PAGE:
Hebrew Wordshops: Praying Jewish in Honor of Thanksgiving
Written by Dr. Jeremy Benstein, "Hebrew Wordshops - A New Way to Connect to Hebrew" explores the potency of the three-letter roots that enrich our connection to Hebrew and Jewish values.
"To pray" in Hebrew is לְהִתְפַּלֵּל l’hitpalel, a term that actually means "judge, judgment.” This verb and the word for prayer, תְּפִילָּה t’filah, come from the root פ-ל-ל (p-l-l), and words derived from it mean "to be judged" or even "to judge oneself." This is a far cry from our usual ideas of liturgy.
There are actually several different types of Jewish prayer, with a range of Hebrew words that help us express an attitude of gratitude, and more. Judaism traditionally acknowledges four types of prayers: petition (bakashah); penitence (s’lichah); praise (hallel); and thanks (todah).
These prayer words have become super-useful words in secular Israeli Hebrew. When learning conversational Hebrew today, sometime after learning shalom, you’ll discover the words s’lichah, “sorry,” b’vakashah, "please," and תּוֹדָה, todah, "thank you”—all words that originated in prayer.
The word בַּקָּשָׁה bakashah is a request, from the root ב-ק-ש (b-k-sh), meaning "request, ask for," a supplication or entreaty, whether we’re asking a friend or asking God. When the psalmist is explaining what it means to be a person who desires life, the answer is “Turn away from evil, do good,” and bakesh shalom v’rodfeihu, "seek peace and pursue it" (Psalm 34:15). And when Israeli poet and songwriter Naomi Shemer (composer of "Jerusalem of Gold" and other Israeli megahits) adapted the Beatles’ "Let It Be" for Israeli audiences, her song Lu Yehi both brilliantly captures the trisyllabic rhythm of the original title and includes the plaintive refrain Kol shen’vakesh, "All that we ask—let it be."
S’lichah means "sorry" or "excuse me" in common Israeli Hebrew. Use it when you bump into someone or want to get their attention. But if you meet this word in the synagogue, it will probably be during the High Holidays in the context of forgiveness and repentance. There is even a special late-night service before Rosh Hashanah called S’lichot (plural), meaning "penitential (prayers)." At this time of year, God becomes Elo’ah s’lichot, "the God of forgiveness."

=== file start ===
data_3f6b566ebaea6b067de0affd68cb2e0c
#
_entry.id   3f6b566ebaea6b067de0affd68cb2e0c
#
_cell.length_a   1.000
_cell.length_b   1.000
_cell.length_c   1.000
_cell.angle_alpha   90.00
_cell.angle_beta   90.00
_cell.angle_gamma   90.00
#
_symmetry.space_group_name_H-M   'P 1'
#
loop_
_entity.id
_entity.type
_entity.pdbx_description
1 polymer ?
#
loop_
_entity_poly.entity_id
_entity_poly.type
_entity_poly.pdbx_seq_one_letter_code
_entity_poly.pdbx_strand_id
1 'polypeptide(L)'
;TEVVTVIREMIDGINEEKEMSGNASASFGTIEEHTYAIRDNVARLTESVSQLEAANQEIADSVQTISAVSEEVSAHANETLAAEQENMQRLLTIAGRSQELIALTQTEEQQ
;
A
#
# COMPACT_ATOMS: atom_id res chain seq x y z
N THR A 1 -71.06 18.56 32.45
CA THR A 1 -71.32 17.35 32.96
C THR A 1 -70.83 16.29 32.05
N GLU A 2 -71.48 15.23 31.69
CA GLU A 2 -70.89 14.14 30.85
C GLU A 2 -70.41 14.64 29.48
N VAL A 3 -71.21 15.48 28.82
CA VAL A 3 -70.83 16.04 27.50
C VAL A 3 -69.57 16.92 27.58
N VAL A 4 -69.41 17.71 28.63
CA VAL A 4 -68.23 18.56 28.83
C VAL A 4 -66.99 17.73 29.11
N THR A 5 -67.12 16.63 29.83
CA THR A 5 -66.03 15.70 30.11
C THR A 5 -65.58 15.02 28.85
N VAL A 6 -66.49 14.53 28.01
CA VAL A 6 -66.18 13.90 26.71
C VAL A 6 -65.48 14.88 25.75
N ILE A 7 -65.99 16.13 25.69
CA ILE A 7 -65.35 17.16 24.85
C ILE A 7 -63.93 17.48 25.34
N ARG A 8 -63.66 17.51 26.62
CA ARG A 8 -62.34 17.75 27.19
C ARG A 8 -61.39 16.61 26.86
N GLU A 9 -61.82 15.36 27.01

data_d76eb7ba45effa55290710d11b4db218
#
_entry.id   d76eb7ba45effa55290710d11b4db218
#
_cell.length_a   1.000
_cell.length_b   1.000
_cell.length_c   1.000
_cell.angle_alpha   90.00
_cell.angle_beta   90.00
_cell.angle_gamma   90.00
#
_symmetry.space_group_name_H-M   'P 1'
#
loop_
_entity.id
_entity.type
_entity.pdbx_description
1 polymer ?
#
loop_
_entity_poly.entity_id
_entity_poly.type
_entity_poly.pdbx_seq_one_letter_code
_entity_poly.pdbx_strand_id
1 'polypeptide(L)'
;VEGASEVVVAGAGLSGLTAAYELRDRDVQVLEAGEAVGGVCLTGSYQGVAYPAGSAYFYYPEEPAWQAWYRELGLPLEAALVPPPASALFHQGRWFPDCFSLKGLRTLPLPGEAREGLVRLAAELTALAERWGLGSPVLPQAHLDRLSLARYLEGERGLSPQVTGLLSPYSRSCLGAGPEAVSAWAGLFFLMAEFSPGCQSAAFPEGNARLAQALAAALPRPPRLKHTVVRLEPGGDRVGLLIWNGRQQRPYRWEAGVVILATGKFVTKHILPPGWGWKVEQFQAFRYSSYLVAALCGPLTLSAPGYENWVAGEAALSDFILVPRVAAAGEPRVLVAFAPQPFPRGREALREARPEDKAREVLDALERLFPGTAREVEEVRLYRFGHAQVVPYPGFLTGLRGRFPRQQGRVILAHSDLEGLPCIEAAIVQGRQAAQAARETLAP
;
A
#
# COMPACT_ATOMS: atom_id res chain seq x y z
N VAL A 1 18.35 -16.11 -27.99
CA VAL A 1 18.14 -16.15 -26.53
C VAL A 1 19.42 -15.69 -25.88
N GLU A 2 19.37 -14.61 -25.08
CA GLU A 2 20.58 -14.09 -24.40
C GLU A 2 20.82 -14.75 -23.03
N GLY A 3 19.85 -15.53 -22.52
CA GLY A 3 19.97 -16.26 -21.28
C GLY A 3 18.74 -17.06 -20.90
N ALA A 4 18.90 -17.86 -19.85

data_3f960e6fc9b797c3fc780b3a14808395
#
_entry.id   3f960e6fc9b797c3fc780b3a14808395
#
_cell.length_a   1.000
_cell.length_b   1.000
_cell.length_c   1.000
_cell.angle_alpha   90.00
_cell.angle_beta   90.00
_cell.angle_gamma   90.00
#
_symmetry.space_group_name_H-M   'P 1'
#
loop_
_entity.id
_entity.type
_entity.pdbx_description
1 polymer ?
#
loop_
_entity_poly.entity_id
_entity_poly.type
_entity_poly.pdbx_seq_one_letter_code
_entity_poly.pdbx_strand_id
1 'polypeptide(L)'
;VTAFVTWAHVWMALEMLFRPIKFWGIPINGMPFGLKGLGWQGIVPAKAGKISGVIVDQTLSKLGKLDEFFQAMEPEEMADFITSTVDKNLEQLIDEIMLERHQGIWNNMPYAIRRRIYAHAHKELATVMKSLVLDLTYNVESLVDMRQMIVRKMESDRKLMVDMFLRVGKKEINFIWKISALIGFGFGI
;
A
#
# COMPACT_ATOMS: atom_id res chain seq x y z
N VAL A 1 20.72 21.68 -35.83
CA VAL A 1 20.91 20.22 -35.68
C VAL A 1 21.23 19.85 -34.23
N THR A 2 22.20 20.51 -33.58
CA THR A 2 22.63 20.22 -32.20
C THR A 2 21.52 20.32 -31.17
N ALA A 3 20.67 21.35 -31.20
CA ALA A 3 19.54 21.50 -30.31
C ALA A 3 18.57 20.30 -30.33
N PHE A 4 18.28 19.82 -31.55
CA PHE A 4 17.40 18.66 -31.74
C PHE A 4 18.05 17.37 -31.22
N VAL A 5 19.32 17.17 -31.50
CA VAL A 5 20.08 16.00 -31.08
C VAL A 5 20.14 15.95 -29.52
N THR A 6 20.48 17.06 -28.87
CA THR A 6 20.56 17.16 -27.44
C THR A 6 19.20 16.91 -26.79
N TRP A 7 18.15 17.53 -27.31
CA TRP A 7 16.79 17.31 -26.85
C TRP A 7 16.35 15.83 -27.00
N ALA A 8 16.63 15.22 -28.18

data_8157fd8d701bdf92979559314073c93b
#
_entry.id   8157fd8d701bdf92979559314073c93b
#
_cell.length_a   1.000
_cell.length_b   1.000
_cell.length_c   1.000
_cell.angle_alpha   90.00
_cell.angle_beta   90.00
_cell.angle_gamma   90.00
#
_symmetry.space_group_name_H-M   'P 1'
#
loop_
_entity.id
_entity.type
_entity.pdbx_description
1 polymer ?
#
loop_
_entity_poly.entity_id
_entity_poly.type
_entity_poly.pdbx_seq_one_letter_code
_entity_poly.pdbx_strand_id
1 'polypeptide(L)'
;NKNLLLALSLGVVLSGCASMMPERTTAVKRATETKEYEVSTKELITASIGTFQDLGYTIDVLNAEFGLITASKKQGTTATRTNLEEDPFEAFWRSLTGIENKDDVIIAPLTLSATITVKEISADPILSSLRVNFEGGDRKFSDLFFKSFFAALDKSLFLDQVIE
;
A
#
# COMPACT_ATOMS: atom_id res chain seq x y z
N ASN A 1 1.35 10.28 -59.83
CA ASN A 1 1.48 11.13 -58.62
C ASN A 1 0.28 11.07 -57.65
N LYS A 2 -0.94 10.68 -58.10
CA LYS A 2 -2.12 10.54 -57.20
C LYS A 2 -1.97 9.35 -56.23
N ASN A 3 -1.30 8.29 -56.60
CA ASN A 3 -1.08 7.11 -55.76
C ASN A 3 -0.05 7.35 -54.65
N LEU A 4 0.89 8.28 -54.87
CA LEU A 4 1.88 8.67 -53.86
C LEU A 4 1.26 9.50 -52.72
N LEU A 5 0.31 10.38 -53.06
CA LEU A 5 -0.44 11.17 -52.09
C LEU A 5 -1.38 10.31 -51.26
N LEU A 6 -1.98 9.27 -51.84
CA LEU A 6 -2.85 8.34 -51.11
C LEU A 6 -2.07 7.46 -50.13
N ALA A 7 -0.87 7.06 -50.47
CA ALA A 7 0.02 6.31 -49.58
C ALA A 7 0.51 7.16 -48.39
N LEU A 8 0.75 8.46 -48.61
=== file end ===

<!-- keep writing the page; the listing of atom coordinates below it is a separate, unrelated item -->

Hallel, meaning "praise," is the source of the most common Hebrew word worldwide after amen. Put it in the plural command form, add an object, and you get “Hallelujah!” You’ll find this word throughout the Book of Psalms, which are called Tehillim and come from the same root (the a in hallel becomes an i in Tehillim). If it wasn’t already, this very Jewish prayer word is now indelibly etched in modern musical consciousness, thanks to that priestly troubadour Leonard Cohen (Cohen/kohen is the Hebrew word for "priest").
This root also appears in what may be the most radically succinct Hebrew aphorism of all time: al yithalel choger kimfatei’ach (1 Kings 20:11). These four short words literally mean "don't boast buckler as opener." Got that? How about: "Let not one who buckles on the battle belt praise himself as one who takes it off (after winning the battle) would." Or simply - don't count your chickens before they hatch.
That brings us to todah. In English we say either "thank you" (short for "I thank you") or "thanks." In Temple times, the thanksgiving sacrifice was known as zevach todah, but today Jews offer thanks verbally through prayer. "I thank" in Hebrew is אֲנִי מוֹדֶה ani modeh, but in formal written Hebrew (ancient and modern), a verb can be placed before a noun, resulting in modeh ani (or its feminine form, modah), the name of the prayer said first thing in the morning expressing thanks for waking up.
And this time of year, this root is especially relevant, for only in the venerable Hebrew language does turkey, tarnegol hodu (literally: an Indian chicken) remind us to be grateful: hodu!,"Give Thanks!"
Benstein is the author of the recently released Hebrew Roots, Jewish Routes: A Tribal Language in a Global World.